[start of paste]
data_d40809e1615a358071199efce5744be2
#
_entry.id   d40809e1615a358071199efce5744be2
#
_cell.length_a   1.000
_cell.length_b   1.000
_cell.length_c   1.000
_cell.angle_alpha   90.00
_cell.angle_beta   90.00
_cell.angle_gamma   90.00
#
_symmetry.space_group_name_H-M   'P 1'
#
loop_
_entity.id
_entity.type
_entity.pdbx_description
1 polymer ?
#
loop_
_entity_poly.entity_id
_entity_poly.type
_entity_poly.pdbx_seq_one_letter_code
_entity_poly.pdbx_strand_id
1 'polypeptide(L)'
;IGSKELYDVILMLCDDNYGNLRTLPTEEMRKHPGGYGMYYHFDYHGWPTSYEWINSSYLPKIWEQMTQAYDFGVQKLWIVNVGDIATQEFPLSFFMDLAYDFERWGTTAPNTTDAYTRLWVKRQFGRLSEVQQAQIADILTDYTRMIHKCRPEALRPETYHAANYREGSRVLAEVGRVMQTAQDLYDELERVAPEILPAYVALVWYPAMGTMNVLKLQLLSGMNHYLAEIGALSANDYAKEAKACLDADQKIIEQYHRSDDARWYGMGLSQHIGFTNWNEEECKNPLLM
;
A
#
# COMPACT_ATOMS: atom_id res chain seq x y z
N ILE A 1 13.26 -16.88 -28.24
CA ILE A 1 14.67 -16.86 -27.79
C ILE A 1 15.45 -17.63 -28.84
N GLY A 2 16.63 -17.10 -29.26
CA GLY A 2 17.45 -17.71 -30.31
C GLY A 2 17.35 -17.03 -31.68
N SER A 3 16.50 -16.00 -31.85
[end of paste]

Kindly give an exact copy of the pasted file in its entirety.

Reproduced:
data_d40809e1615a358071199efce5744be2
#
_entry.id   d40809e1615a358071199efce5744be2
#
_cell.length_a   1.000
_cell.length_b   1.000
_cell.length_c   1.000
_cell.angle_alpha   90.00
_cell.angle_beta   90.00
_cell.angle_gamma   90.00
#
_symmetry.space_group_name_H-M   'P 1'
#
loop_
_entity.id
_entity.type
_entity.pdbx_description
1 polymer ?
#
loop_
_entity_poly.entity_id
_entity_poly.type
_entity_poly.pdbx_seq_one_letter_code
_entity_poly.pdbx_strand_id
1 'polypeptide(L)'
;IGSKELYDVILMLCDDNYGNLRTLPTEEMRKHPGGYGMYYHFDYHGWPTSYEWINSSYLPKIWEQMTQAYDFGVQKLWIVNVGDIATQEFPLSFFMDLAYDFERWGTTAPNTTDAYTRLWVKRQFGRLSEVQQAQIADILTDYTRMIHKCRPEALRPETYHAANYREGSRVLAEVGRVMQTAQDLYDELERVAPEILPAYVALVWYPAMGTMNVLKLQLLSGMNHYLAEIGALSANDYAKEAKACLDADQKIIEQYHRSDDARWYGMGLSQHIGFTNWNEEECKNPLLM
;
A
#
# COMPACT_ATOMS: atom_id res chain seq x y z
N ILE A 1 13.26 -16.88 -28.24
CA ILE A 1 14.67 -16.86 -27.79
C ILE A 1 15.45 -17.63 -28.84
N GLY A 2 16.63 -17.10 -29.26
CA GLY A 2 17.45 -17.71 -30.31
C GLY A 2 17.35 -17.03 -31.68
N SER A 3 16.50 -16.00 -31.85